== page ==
The Washington Post this morning takes note of the economic boom in farm country. Post reporter Neil Irwin travels to Blair, Nebraska, to find booming truck and equipment sales, new store openings and plummeting unemployment rates, all brought on by the rapid rise in price paid for farm commodities (corn, beans, etc.).

There is now a ten month backlog on orders for a new tractor. Land prices have nearly doubled in the last four years. "You can tell when farmers are doing well," one Nebraskan said, "because they go out and buy a new truck." (See Blair truck lot above.)

The caution in the story is that this boom may turn out to be another price bubble. "There are no straight-line graphs," said Jim Realph, the mayor of Blair. "Things just don't go up forever. I don't know when this will end, or whether it will be bad when it does, but this will go the other way."

"> It Looks Like A Boom, But Is It Also A Bubble? - Daily Yonder

It Looks Like A Boom, But Is It Also A Bubble?

The Washington Post this morning takes note of the economic boom in farm country. Post reporter Neil Irwin travels to Blair, Nebraska, to find booming truck and equipment sales, new store openings and plummeting unemployment rates, all brought on by the rapid rise in price paid for farm commodities (corn, beans, etc.).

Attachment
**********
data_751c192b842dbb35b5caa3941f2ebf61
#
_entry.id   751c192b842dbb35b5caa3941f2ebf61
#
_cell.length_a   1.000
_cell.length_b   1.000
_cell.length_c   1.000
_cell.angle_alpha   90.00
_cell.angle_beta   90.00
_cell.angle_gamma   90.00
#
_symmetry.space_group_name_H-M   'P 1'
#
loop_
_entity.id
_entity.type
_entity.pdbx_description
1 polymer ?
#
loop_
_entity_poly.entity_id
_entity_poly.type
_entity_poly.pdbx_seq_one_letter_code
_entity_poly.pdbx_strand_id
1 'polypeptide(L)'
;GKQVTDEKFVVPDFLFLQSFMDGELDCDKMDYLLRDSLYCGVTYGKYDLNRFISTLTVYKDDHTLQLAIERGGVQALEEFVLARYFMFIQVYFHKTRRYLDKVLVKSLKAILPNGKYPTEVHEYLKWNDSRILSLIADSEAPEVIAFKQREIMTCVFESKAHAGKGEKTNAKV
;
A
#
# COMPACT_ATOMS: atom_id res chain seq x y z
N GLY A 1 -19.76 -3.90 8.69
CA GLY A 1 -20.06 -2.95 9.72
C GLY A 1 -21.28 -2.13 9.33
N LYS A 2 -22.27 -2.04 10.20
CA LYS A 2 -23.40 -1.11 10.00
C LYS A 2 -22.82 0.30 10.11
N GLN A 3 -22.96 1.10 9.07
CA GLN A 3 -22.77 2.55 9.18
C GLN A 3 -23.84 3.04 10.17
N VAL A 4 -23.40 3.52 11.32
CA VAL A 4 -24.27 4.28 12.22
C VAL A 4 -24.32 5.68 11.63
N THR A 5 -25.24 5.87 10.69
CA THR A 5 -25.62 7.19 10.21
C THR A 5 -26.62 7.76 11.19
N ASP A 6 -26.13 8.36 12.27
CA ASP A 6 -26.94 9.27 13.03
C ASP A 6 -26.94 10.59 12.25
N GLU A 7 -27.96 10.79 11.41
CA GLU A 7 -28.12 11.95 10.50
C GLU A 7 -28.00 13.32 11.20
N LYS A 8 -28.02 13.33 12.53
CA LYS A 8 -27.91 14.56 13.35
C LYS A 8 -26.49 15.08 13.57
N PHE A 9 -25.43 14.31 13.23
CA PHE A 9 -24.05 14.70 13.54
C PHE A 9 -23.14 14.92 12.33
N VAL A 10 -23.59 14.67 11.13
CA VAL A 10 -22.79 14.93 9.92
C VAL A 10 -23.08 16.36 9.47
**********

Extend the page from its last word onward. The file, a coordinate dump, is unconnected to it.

There is now a ten month backlog on orders for a new tractor. Land prices have nearly doubled in the last four years. "You can tell when farmers are doing well," one Nebraskan said, "because they go out and buy a new truck." (See Blair truck lot above.)

The caution in the story is that this boom may turn out to be another price bubble. "There are no straight-line graphs," said Jim Realph, the mayor of Blair. "Things just don't go up forever. I don't know when this will end, or whether it will be bad when it does, but this will go the other way."

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The Washington Post this morning takes note of the economic boom in farm country. Post reporter Neil Irwin travels to Blair, Nebraska, to find booming truck and equipment sales, new store openings and plummeting unemployment rates, all brought on by the rapid rise in price paid for farm commodities (corn, beans, etc.).

There is now a ten month backlog on orders for a new tractor. Land prices have nearly doubled in the last four years. "You can tell when farmers are doing well," one Nebraskan said, "because they go out and buy a new truck." (See Blair truck lot above.)

The caution in the story is that this boom may turn out to be another price bubble. "There are no straight-line graphs," said Jim Realph, the mayor of Blair. "Things just don't go up forever. I don't know when this will end, or whether it will be bad when it does, but this will go the other way."

 

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